The seashore is a liminal place.
A place of both tranquillity and of trauma, of exposure and of shelter. A place of extremes. The origin of life, our Garden of Eden, one day to become the cesspool that begets our destruction.
Here the assorted debris of both the sea and the landscape collects and is collected, is gathered and is gathering. Treasures and poisons, traps and curiosities. Some creatures come here to spawn, and others to die. It is a place between the human world and a world unearthly and almost completely unknown. Especially when you take into account the true extent of the oceans depths, not only in mere water but also in silts, sands and gravels. What oddities writhe and pulsate in those black and sludgy deeps? When you gaze out to sea from the shore you stand on the threshold of possibility.
Many come here to swim, walk, meditate, laugh and share in a beautiful place. Few truly consider what the seashore really is: an ossuary, a hatchery, the moon's scrying mirror, a place of communion, of pilgrimage and discovery. Life into death and death into life. It's all there. The seashore is the diary drawn to abstraction of the largest and oldest animal on earth. The most haunted psyche in the known stars.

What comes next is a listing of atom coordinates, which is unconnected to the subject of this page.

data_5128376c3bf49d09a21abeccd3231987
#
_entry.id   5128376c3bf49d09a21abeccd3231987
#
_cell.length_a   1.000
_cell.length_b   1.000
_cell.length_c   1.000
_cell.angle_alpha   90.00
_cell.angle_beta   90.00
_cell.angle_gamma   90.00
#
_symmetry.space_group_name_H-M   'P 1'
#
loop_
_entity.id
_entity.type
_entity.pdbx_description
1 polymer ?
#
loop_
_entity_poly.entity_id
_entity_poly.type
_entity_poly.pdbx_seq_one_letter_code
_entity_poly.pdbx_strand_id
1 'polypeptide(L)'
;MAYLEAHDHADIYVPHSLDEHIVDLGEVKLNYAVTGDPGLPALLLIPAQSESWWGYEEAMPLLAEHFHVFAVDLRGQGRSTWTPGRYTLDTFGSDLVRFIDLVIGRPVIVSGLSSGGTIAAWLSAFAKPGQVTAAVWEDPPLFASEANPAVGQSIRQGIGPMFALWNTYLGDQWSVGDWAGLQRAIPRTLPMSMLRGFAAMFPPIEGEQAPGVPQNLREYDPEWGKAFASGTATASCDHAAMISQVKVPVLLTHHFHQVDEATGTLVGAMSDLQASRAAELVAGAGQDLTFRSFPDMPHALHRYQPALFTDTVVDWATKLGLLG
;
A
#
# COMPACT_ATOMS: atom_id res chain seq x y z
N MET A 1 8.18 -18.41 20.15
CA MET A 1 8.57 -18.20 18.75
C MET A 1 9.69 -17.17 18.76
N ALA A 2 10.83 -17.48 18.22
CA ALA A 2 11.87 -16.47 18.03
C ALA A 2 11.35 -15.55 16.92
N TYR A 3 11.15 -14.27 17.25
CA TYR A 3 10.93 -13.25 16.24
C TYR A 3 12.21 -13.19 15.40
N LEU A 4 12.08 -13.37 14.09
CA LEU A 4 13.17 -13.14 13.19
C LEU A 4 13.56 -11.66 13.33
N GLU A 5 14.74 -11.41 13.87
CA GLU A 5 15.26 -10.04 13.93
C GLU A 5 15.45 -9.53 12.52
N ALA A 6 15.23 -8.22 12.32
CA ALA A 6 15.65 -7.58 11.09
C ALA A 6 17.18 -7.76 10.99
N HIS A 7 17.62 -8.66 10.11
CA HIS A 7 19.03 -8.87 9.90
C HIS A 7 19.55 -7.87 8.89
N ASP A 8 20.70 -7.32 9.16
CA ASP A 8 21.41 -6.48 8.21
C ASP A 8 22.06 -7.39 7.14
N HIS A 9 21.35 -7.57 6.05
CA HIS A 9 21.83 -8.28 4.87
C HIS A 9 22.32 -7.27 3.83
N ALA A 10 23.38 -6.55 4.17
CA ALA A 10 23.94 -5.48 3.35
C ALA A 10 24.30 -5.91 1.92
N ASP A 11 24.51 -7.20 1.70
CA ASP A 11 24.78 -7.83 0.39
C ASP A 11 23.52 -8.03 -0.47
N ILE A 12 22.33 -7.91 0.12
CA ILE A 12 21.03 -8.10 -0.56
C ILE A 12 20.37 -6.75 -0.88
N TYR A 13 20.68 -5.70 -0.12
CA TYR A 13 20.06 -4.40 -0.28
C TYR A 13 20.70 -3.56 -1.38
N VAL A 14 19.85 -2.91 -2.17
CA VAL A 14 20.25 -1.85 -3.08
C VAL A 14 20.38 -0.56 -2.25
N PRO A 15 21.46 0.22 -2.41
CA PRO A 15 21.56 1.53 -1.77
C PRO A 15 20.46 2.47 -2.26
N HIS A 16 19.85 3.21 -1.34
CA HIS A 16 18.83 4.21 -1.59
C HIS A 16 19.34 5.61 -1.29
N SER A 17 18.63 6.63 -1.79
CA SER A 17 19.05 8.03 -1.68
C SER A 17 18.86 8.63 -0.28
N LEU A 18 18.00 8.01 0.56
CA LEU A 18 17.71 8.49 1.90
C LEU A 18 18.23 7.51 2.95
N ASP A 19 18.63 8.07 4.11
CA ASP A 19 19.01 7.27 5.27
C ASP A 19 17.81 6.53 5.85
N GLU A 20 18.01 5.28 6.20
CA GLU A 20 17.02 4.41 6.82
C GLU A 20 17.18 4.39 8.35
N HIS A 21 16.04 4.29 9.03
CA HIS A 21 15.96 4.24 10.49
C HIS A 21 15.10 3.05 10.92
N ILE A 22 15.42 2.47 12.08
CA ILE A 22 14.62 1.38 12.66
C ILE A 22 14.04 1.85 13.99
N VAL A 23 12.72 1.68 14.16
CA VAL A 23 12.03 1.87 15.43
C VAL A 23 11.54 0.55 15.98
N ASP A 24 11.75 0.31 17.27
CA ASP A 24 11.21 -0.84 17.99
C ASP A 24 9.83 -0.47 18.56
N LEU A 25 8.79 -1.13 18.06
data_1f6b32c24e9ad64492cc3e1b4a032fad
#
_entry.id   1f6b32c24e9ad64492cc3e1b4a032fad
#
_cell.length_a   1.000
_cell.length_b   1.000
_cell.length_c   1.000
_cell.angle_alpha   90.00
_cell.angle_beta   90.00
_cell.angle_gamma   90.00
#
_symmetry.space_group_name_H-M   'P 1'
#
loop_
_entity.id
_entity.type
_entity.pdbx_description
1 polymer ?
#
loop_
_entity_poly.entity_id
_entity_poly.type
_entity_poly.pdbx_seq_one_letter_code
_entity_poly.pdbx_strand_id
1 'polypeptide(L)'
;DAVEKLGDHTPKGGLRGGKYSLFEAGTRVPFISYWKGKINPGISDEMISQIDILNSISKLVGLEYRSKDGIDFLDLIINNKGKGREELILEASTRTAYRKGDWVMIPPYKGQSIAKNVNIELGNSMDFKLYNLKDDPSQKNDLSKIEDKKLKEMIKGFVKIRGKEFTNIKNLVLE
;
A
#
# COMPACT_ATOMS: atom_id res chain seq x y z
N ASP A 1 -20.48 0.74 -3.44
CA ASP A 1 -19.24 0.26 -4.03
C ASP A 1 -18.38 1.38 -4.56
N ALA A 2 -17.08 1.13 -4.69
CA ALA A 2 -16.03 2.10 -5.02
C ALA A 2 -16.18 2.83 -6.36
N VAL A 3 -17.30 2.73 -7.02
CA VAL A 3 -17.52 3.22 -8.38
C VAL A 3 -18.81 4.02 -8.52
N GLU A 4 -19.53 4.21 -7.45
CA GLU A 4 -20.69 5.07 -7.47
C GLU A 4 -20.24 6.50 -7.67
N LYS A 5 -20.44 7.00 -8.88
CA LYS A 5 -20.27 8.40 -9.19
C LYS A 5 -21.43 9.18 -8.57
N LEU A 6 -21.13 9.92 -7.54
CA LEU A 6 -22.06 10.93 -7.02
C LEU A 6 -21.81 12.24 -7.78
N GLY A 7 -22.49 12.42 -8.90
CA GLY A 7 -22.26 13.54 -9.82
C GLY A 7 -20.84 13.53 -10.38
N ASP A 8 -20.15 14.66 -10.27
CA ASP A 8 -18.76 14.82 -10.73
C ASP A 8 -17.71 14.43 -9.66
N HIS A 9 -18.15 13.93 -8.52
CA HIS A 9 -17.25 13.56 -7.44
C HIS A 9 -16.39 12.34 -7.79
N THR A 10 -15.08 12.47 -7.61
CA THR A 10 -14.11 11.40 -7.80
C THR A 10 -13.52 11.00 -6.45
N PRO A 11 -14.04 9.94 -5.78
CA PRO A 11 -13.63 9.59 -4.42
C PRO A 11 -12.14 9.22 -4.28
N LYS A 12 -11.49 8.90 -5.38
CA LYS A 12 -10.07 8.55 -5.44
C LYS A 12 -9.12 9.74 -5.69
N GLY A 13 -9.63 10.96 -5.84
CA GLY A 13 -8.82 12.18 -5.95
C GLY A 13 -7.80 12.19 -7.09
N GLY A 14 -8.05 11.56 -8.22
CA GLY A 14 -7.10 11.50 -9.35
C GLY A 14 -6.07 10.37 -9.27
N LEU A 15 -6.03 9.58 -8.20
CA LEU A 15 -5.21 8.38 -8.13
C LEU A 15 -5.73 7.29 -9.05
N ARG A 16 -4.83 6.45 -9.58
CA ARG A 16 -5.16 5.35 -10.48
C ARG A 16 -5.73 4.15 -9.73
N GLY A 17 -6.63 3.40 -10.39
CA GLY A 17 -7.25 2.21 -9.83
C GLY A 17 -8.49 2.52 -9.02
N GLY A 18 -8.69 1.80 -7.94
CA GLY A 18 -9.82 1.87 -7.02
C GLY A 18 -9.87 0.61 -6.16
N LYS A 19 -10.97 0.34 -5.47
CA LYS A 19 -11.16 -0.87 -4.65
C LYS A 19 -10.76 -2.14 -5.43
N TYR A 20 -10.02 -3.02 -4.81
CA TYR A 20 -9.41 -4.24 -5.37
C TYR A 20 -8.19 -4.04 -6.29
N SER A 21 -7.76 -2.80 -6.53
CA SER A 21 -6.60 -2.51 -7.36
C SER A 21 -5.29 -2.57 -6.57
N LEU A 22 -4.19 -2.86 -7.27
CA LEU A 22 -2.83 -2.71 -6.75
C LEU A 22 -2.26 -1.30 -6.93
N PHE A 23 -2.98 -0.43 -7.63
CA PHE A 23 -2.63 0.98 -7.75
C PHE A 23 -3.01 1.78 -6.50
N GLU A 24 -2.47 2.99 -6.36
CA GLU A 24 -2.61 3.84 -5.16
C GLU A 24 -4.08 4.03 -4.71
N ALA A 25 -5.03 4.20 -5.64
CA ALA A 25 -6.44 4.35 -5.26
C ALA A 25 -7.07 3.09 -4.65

The ocean is also Mother Earth's last defence against humankind. Once she is finally swamped in cataracts of enmeshed plastic and poisoned with glugging slicks of oil and a myriad of excrement, the planet dies, and we along with it. A medusa then. If we truly stare her down in stubborn self-destruction, humankind's advance in the universe ceases, we turn to stone. Our species will return to the earth, fossilized, placated and silent at last and then in turn to the encroaching seas. One day perhaps to be excavated by explorers farther on in time.
"His mind is scarred by stone,
Trauma and anguish,
Mark the way between worlds."
Usan Chiton 2016.
Elephant Rock Natural Arch 2016.
By Jan Lakowski.
Rocks north of Boddin Point 2016.
North of St Cyrus 2016.
Lunan Bay looking north towards Boddin and Usan.